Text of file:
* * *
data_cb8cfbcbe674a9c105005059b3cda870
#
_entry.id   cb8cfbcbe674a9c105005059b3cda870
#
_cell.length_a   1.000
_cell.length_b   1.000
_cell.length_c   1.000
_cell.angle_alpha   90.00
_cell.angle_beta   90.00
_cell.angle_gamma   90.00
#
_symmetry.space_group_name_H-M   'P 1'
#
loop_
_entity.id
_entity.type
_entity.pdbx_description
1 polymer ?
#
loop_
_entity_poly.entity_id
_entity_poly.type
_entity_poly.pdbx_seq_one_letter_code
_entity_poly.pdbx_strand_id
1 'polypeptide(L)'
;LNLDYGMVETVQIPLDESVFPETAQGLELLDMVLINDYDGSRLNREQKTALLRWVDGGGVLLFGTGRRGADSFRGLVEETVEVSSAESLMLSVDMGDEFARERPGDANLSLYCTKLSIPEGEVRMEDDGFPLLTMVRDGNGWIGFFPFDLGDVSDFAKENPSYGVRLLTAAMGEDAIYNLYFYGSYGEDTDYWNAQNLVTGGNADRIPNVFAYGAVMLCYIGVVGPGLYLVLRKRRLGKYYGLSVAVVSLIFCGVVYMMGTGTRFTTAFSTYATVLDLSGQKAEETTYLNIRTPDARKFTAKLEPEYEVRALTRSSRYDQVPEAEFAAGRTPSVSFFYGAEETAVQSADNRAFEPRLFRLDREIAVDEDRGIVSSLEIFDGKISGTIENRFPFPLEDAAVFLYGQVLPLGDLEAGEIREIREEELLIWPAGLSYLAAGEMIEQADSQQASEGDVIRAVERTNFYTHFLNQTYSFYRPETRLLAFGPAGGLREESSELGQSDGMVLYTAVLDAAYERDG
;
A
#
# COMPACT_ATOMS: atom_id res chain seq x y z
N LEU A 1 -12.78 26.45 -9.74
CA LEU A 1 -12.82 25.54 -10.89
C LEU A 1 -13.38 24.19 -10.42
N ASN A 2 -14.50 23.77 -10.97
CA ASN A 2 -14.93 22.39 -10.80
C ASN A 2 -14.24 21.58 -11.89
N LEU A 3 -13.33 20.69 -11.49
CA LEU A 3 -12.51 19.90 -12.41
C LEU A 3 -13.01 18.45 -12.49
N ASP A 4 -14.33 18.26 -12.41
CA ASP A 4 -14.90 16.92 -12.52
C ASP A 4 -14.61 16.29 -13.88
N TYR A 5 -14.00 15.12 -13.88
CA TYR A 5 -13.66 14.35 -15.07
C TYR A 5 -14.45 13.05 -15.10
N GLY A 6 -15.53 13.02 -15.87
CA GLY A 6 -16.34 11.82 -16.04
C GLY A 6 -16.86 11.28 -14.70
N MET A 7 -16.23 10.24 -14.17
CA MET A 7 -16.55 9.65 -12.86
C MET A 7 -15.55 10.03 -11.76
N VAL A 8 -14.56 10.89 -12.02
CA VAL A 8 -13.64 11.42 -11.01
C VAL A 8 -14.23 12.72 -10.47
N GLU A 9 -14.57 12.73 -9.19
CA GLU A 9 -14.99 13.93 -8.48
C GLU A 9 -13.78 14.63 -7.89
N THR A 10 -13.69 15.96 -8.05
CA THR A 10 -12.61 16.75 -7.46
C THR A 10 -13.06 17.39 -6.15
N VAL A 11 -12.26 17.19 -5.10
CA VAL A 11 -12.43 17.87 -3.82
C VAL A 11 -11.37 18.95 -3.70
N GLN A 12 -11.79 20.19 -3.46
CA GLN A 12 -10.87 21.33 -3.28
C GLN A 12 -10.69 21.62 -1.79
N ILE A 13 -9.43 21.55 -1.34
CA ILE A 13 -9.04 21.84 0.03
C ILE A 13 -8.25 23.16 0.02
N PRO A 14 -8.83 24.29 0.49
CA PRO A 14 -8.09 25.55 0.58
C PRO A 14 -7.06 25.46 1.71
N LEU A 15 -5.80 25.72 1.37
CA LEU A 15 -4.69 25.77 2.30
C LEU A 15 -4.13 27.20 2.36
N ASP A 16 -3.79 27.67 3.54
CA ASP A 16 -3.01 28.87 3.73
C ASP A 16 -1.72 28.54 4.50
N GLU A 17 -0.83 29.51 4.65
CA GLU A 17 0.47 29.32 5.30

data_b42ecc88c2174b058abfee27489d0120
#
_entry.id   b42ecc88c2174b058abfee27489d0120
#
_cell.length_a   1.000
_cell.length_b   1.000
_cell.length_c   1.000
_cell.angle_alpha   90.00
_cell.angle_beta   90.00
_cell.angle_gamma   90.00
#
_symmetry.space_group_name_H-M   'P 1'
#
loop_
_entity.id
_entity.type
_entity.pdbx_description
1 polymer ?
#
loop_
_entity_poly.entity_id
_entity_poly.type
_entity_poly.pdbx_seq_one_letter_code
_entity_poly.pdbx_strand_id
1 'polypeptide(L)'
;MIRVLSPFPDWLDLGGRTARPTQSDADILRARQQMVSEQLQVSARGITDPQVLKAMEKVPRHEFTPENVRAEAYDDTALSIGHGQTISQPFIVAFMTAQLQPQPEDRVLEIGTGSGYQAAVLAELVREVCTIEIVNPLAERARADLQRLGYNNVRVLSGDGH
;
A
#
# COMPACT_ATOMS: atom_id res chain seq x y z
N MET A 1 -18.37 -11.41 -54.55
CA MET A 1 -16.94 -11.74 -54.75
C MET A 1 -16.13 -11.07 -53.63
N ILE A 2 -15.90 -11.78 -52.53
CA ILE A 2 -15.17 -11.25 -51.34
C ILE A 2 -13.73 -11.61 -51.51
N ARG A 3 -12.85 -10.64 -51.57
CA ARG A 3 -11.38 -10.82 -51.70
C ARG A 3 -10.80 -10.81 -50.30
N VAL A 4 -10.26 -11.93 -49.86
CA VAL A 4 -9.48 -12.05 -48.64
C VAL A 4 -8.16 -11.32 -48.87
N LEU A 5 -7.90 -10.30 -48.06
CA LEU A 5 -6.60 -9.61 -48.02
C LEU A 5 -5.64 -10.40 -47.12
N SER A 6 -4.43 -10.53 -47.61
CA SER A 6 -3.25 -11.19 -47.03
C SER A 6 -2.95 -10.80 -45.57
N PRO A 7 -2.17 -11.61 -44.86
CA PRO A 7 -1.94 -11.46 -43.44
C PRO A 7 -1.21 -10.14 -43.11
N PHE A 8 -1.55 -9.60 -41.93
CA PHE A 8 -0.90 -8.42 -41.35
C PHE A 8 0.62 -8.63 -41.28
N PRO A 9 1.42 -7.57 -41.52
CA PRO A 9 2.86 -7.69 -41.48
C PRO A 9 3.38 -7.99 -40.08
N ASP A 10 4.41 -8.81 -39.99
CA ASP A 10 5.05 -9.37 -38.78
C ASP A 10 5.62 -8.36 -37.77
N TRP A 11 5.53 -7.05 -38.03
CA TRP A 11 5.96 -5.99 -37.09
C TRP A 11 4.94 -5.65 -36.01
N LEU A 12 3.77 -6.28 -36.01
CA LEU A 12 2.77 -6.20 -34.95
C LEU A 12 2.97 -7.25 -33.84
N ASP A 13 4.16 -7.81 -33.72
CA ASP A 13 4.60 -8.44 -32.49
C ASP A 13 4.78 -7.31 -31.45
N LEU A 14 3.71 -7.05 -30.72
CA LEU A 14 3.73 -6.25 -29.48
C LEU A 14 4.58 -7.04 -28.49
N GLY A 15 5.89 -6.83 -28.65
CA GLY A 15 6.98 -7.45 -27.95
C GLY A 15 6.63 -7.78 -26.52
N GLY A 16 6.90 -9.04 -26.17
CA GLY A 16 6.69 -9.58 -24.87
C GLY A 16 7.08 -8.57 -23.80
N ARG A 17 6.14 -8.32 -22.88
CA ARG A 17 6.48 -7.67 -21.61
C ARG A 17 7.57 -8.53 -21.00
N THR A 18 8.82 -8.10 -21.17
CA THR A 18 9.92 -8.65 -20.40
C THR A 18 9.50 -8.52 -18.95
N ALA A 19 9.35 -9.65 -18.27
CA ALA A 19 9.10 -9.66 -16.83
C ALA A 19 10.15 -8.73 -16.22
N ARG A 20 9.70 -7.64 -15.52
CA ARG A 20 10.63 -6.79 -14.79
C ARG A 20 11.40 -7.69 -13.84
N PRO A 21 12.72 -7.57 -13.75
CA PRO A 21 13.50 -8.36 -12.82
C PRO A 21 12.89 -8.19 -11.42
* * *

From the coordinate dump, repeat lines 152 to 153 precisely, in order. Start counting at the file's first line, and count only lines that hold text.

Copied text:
C LEU A 14 4.58 -7.04 -28.49
N GLY A 15 5.89 -6.83 -28.65